When you’ve got two young kids and a full-time schedule, the notion of ‘self-care’ is rarely lived out. So when Jack Tannett of the Rideau Trail Association invited me to join him for a snowshoe hike on the Rideau Trail, I jumped at the chance. Escaping on a Sunday afternoon, the setting couldn’t be more perfect.
The sun was out, the sky was clear, and we had just had a fresh, 10-cm snowfall the day before. We met in downtown Perth, reviewed the trail map, and decided on a 4.5-kilometre hike which started just outside town, bringing us out at Tay River Reflections.
We parked Jack’s vehicle at the end of a farmhouse laneway, just off County Road 43 on the dead-end Rathwell Road.
“These trails run along so many private properties, and we depend on and appreciate landowners allowing us to use their land for leisure,” Jack explained.
About the Rideau Trail
The Rideau Trail is a 387-km network of hiking trails between the City of Kingston and the City of Ottawa located in the general area of the Rideau Canal and its tributary waters.
The Rideau Trail Association is an active charitable organization that maintains and champions the Rideau Trail and arranges self-propelled outdoor activities such as hiking, snowshoeing and cross-country skiing on the trail and in nearby areas, through an engaged core of members and volunteers.
Jack is one of those proud members.
He’s part of the Central Club section of the Rideau Trail, which begins at Murphys Point Provincial Park and ends at Rosedale, just north of Smiths Falls. The scenic area has rivers, lakes and rocky outcrops of the Canadian Shield. It encompasses the historic towns of Perth and Smiths Falls as well as portions of the Rideau Canal. It feels like a hidden gem when you cross these areas unannounced and you’re greeted with breathtaking views, animal life and moments that connect you with nature.
We were making our way on the part of the trail that eventually runs along the Tay River using the historic tow path.
Jack was the perfect guide as he offered insight about the region and shared stories from past hikes and trail-maintenance projects (like the time when a group of female volunteers lifted a floating-away trail bridge last summer, and put it back in its place). Jack’s passion for hiking is obvious: last year alone, he hiked 536 kilometres.
Snowshoeing Along the Tay
As we strapped on our snowshoes, Jack offered me walking poles (which I happily accepted), and we made our way toward the trail.
The closer we got to the trail, the more I relaxed: the hard crunch of the snow beneath our snowshoes was the only sound we heard. The hike was set to bring about a much-invited retreat into nature. We never would have known to turn left into a wide-open crop field, except there’s one tiny indicator: an orange triangle posted to a tree. That was our cue to turn.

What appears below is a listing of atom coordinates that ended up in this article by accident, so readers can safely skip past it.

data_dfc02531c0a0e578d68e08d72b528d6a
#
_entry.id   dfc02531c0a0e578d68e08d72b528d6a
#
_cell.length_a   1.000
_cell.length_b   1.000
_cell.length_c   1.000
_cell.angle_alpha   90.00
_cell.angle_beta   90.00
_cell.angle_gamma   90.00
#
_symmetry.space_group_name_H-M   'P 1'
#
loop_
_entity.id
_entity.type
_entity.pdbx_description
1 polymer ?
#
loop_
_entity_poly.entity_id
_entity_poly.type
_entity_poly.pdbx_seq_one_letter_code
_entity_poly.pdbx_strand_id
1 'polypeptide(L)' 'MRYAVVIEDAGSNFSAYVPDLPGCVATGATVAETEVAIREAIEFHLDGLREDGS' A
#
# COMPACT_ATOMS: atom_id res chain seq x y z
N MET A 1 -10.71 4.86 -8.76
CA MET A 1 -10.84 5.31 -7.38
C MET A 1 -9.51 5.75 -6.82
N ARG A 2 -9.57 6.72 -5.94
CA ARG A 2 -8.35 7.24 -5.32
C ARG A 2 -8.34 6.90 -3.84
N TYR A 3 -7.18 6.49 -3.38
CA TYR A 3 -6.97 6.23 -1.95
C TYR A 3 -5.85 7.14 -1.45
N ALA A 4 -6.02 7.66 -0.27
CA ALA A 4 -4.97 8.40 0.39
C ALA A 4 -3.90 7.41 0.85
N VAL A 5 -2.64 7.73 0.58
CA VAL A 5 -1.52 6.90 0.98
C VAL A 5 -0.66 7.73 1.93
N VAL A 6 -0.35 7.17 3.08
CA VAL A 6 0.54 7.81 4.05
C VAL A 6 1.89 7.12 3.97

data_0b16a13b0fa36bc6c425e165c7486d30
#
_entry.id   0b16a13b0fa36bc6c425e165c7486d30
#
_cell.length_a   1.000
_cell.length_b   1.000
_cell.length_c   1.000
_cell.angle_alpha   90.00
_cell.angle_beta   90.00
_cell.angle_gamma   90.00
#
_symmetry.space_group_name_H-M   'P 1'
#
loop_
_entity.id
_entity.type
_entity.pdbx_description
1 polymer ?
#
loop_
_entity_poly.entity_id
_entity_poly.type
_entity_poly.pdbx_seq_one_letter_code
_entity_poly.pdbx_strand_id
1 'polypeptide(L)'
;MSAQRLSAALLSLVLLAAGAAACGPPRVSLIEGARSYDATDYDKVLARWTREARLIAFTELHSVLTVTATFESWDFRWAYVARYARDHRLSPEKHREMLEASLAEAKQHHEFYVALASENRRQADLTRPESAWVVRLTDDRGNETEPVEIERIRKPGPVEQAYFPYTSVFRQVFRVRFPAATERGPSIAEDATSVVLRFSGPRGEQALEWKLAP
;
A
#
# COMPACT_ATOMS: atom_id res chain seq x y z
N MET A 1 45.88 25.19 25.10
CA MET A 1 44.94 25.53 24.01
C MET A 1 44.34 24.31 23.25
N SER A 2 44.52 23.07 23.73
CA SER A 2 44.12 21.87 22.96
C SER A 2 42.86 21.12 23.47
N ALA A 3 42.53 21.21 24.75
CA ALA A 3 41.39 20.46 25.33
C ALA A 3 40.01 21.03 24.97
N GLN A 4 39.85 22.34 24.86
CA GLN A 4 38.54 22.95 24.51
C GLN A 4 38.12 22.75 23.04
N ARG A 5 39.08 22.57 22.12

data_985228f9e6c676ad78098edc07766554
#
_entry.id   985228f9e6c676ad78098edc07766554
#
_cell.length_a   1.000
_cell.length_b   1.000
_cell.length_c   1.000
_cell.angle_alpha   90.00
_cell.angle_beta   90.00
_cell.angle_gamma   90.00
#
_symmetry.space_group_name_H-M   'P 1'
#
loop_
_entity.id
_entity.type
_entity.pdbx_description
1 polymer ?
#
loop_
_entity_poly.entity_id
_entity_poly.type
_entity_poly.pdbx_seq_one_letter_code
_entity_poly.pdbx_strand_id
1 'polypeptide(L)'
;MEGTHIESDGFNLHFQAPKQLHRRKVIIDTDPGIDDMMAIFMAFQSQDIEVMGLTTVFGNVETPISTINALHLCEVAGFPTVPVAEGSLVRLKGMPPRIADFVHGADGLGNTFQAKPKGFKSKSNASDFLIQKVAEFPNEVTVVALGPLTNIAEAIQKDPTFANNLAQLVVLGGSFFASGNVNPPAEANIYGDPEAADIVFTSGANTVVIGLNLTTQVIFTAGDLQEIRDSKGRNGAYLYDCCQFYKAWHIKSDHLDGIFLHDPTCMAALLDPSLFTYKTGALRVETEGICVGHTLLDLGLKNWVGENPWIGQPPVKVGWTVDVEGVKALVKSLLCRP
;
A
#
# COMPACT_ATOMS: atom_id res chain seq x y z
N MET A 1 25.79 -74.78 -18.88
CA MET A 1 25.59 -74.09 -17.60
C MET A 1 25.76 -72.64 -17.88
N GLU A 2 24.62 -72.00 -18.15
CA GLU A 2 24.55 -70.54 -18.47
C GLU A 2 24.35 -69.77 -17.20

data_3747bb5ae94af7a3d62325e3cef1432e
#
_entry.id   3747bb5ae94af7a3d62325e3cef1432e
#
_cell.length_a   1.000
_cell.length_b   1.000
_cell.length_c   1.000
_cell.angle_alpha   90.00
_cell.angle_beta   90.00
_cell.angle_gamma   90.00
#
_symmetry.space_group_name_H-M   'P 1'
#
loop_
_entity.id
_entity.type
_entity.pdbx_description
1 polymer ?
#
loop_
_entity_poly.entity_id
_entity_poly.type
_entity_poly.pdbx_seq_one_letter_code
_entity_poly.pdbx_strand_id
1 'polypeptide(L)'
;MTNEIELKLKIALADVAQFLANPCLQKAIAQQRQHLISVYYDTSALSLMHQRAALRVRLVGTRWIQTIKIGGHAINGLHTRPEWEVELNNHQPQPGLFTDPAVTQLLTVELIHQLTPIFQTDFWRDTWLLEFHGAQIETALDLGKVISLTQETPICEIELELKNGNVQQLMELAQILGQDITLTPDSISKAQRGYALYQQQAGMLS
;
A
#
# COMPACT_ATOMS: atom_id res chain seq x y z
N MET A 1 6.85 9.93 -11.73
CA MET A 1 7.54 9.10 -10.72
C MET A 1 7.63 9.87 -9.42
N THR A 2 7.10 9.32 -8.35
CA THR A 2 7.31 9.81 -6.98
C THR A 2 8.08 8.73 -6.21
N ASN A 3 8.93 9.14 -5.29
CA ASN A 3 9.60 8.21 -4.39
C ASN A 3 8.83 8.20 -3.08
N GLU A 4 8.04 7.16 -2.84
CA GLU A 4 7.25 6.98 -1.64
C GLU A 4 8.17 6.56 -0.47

The Rideau Trail is marked by these orange triangles, which helps hikers navigate through forested land and open fields, and along roadways.
While our hike started as a bitter -18 degrees, the temperature eventually worked in our favour: uncovering the trail with our fresh tracks made for easy navigation on the crisp snow, and we quickly warmed up with the exercise. As we made our way along the trail, we spotted animal tracks in the forest, snow covered-logs and bridges, and a gorgeous water backdrop complementing the serene setting on a winter’s afternoon.
With the Tay River running along our left side, we got a close-up of a frozen waterway that I’d never before experienced: looking like jewels frozen in ice, crystal specs were laced across the frozen river. “It’s just so silent and unspoiled,” Jack commented. He couldn’t have been more right.
As the only ones out on the trail, we took the opportunity to stop and soak in the landscape. We weren’t in a hurry to wrap up the hike, and I felt a sense of gratitude for the quiet escape to nature – one that I currently don’t experience enough of in my everyday life.
When we’d stop, I’d often close my eyes, take a deep breath and embrace the fresh, outdoor air filling my lungs.
As we made our way toward my car, Jack pulled out a thermos and two cups: celebrating our completed hike with a cup of hot apple cider. I couldn’t have asked for a better end to the day.
The Rideau Trail was the perfect way to soak in nature with guided navigation while discovering all the elements that make winter such an epic season; one that perfectly portrays silence, solitude and beauty.
Storyteller: Cathy James. Hometown: Perth, ON
Cathy James is writer and co-owns Cat’s Cove Communications with her husband, Toby. She loves helping others share their passion through storytelling. When she’s not at the computer, she’s busy with her two kids who can’t get enough of their makeshift, backyard snow slide.